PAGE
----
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SMS Policy – How to create it according to ISO 20000

Topics like management and strategy have a special “place” in IT, but pretty often – they don’t belong among anyone’s favorite topics. Sure, management of the IT organization is deeply involved in the above-mentioned topics, but everyone else… well, try to talk to the operating personnel (who make up the vast majority of IT employees) inside IT and you will get the answer.

ISO 20000 requires an SMS (Service Management System) policy to exist, and sets pretty clear expectations of its content, i.e., its purpose. When you read the standard, then the questions start coming: What to do with it, why do we need one, where to use it, who does what, etc. Let’s clarify the SMS policy and the standard’s requirements, and answer all those unpleasant questions.

What’s the purpose of it?

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First of all, the SMS policy is your internal document, meaning you will not involve your customers in the creation of the policy. But, your customers are “part” of the policy through the services they use. Namely, the SMS policy should be specific to the services you provide and the customers you support. So, some generic statements or documents will not be good enough, because they don’t provide any value to the management, nor for the employees of the IT organization.

That gets us to the purpose of the SMS policy. The policy should be based on the scope of the SMS (to learn more, read the article: How to define the scope of the SMS in ISO 20000) and aligned with the more detailed elements of the SMS – SMS plan and SMS objectives.

The SMS policy is your top managers’ tool to:

  • Define what they want to achieve with the SMS – usually, they are not familiar with the details of how your SMS works, but they have to know what they want from it.
  • Control – with the policy, top management will be able to define who is doing what and examine the results at regular intervals.

Form and content

ISO 20000 provides inputs for the policy, but doesn’t go into details. So, here are the general requirements for the content of the policy, required by the standard:

  • Circumstances of the organization – this is the requirement that says that the policy should be specific to the business case you have. Meaning, it should be specific to the services you provide (remember – no generic statements, as I explained above) and the customers you serve.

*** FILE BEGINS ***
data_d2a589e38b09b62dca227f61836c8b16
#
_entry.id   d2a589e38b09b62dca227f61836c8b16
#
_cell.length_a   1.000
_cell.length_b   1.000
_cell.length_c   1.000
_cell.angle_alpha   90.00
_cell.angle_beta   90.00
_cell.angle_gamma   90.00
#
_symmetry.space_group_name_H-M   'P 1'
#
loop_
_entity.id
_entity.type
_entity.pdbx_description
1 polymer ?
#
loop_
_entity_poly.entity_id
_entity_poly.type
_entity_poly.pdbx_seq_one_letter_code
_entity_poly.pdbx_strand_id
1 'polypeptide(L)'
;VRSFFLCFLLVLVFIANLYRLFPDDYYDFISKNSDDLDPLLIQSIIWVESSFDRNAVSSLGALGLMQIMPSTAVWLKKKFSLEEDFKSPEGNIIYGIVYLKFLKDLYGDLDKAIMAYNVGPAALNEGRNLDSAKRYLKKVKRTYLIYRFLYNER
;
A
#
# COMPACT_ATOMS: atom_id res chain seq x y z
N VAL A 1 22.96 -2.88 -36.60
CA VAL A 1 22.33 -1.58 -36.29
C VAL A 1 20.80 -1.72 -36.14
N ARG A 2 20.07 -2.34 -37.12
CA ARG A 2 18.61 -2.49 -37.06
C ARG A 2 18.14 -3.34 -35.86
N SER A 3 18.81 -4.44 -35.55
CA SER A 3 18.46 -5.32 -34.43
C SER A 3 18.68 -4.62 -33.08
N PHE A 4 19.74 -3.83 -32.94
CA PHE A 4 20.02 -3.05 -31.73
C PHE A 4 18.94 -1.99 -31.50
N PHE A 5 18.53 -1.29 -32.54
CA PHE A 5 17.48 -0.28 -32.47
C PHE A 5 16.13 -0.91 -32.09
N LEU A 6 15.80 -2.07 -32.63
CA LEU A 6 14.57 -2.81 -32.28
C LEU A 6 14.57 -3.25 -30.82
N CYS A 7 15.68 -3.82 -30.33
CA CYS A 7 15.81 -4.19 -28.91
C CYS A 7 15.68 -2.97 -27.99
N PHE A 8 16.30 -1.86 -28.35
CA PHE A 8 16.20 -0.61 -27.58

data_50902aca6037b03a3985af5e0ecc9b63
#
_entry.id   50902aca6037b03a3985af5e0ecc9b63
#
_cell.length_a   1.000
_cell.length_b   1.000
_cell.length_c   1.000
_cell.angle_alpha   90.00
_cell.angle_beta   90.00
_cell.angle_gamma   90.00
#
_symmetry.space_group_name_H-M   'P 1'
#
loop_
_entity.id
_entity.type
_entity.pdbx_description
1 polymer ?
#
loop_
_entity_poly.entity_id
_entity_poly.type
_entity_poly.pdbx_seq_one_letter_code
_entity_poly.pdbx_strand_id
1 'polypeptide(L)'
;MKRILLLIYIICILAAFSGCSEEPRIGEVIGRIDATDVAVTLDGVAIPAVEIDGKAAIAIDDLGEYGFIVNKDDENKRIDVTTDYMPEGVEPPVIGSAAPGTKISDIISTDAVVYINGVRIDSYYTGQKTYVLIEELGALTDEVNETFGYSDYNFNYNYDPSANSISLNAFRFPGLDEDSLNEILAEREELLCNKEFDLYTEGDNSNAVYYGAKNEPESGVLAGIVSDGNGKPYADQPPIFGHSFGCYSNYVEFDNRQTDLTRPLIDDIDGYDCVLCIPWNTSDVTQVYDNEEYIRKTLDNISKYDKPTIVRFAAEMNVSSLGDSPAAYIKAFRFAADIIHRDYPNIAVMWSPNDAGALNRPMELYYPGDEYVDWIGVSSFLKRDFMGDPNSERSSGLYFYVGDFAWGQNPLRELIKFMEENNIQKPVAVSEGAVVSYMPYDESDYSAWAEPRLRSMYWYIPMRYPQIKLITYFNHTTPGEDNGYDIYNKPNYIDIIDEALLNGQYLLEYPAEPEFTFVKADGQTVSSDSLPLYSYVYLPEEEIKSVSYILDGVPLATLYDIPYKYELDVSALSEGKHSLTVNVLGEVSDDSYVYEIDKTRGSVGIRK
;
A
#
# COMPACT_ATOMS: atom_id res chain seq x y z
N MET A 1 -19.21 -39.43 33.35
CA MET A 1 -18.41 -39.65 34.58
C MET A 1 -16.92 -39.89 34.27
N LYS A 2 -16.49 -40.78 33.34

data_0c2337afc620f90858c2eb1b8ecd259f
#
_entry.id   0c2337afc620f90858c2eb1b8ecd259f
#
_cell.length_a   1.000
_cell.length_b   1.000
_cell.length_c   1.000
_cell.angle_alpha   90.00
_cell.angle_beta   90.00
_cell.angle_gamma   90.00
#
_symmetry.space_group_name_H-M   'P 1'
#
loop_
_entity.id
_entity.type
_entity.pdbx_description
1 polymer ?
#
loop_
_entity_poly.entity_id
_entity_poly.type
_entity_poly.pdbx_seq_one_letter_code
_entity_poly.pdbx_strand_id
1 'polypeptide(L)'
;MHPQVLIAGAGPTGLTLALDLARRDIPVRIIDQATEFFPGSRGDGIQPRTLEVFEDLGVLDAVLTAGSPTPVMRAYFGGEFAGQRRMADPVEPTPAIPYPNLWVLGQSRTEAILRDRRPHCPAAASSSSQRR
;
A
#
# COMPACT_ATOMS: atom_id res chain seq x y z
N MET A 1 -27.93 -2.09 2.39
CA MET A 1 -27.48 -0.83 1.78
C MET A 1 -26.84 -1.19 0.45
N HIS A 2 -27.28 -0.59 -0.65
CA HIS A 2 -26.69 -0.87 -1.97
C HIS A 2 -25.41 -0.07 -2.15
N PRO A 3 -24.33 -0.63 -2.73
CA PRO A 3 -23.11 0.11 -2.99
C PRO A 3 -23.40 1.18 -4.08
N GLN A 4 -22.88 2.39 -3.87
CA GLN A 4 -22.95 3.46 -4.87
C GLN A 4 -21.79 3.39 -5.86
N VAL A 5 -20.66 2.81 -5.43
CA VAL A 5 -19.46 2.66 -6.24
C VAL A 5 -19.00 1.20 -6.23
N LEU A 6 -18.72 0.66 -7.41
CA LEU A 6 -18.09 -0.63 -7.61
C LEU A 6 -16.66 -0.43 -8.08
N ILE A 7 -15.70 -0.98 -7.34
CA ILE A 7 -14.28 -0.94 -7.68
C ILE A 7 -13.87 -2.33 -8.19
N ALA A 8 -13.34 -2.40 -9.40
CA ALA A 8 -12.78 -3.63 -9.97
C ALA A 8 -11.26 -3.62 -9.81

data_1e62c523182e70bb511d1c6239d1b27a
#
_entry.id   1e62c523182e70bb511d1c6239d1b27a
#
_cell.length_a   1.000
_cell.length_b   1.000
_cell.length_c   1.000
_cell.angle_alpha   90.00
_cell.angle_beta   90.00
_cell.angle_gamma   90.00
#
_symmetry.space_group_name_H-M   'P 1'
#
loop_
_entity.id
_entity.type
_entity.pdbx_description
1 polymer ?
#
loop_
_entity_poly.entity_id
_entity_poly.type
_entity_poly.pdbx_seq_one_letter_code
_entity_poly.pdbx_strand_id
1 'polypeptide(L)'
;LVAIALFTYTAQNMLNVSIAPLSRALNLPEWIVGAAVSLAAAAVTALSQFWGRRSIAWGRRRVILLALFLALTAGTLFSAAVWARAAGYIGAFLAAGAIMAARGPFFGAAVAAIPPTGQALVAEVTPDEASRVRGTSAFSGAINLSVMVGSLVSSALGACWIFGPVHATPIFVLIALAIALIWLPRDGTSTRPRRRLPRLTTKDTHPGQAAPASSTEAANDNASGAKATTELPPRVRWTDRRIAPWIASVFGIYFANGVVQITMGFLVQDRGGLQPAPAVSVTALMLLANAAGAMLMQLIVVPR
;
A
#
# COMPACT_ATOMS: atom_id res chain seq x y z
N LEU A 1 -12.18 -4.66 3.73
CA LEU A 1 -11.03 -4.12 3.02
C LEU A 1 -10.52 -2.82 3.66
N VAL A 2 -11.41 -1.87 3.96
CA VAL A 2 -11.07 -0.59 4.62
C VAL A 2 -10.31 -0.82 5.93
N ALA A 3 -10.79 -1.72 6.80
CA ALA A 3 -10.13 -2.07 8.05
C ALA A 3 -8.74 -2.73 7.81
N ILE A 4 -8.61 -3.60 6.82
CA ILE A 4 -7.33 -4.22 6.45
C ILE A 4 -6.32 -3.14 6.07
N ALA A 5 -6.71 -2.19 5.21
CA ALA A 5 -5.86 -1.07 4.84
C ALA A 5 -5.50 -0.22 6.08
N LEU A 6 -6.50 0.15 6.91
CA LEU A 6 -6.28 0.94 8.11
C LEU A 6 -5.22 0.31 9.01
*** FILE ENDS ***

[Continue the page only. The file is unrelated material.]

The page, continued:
• Service requirements – top management should commit, e.g., by statement, in the policy to fulfill the service requirements (agreed upon with the customer). To avoid such statement being too general, there must be a mechanism to provide evidence that this has been fulfilled. For example, customer requirements are part of the SLA (Service Level Agreement), as well as measurable targets to confirm fulfillment of those requirements. So, it’s measurable.
  • Communication – the policy must be communicated to all employees. That’s logical – if you don’t tell anyone, no one will know. Even more than that, the SMS policy can also be communicated to other interested parties, like your customers or suppliers. An additional requirement is that the policy needs to be understood by your employees. That means that you have to prove a link between the statement in the policy and the result of your employees’ work (e.g., the policy can state that one of the goals is satisfied customers, and proof for that can be a customer satisfaction survey that has the efficiency of your employees in the background).
  • Improvement – last, but not least, improvement needs to be clearly stated in the policy, for both the SMS as well as the suitability of the policy to the business needs and customer requirements.

That was the content required by the standard. Smaller companies can add more details, like:

  • Scope of the SMS
  • SMS plan
  • Resource management, i.e., definition of roles and responsibilities needed to support the SMS

Top management (and their intentions regarding IT Service Management (ITSM) in your organization), together with services, i.e., customer requirements, are the most important inputs that you need to take into account when writing a policy.

What to do with it

So, you made good preparations and collected all needed inputs, i.e., included all the people who are necessary to provide those inputs. The next steps are pretty straightforward:

  • Write and communicate the policy – put the inputs into a readable and understandable form and make sure it is properly communicated (as explained above – choose the method used to communicate, e.g., publish it on the local intranet, and to whom to communicate, e.g., all employees and your customers).
  • Align and re-align – there will be always changes in the business environment. So, keep your eyes open and align your policy (consequently, the ITSM organization and services).
  • Improve – besides the fact that you need to improve your service, the SMS policy is also subject to improvement, i.e., your work on the policy never stops.

The SMS policy is an excellent way to connect your top management with the rest of the SMS. Although it is a strategic document, if you write in the right way it can be an excellent control mechanism for the achievement of the SMS goals and objectives. Further on, if you use vocabulary understandable by your employees and don’t overextend the content – that’s your chance to align your employees with the strategic goals of the organization. Meaning, to align top management and employees to fight for the same goals – who would want more?

Click here to see a free preview of the  Service Management System (SMS) policy that will show you the structure of such a document.

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